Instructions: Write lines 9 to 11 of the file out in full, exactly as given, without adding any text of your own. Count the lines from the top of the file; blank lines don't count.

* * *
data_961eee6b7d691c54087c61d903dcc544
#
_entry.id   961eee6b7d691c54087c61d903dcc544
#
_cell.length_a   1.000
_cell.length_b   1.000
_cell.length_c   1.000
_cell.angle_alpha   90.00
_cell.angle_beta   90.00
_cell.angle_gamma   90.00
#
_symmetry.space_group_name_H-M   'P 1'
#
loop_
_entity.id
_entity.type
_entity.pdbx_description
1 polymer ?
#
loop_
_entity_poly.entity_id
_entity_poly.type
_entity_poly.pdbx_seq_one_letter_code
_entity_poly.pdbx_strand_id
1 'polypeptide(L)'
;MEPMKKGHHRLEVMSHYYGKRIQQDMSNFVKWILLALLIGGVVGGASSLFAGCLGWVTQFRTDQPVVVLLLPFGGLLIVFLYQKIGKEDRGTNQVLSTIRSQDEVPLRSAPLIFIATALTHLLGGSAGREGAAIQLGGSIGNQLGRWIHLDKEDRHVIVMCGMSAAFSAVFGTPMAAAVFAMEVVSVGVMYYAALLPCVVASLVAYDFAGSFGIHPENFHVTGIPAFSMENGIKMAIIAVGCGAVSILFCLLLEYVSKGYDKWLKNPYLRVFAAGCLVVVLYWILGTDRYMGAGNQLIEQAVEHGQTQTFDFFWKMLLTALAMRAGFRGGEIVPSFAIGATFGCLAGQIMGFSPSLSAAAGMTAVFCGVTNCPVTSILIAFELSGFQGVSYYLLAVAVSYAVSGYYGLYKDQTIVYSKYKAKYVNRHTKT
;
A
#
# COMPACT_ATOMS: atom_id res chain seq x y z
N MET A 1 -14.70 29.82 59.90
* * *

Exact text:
_cell.angle_beta   90.00
_cell.angle_gamma   90.00
#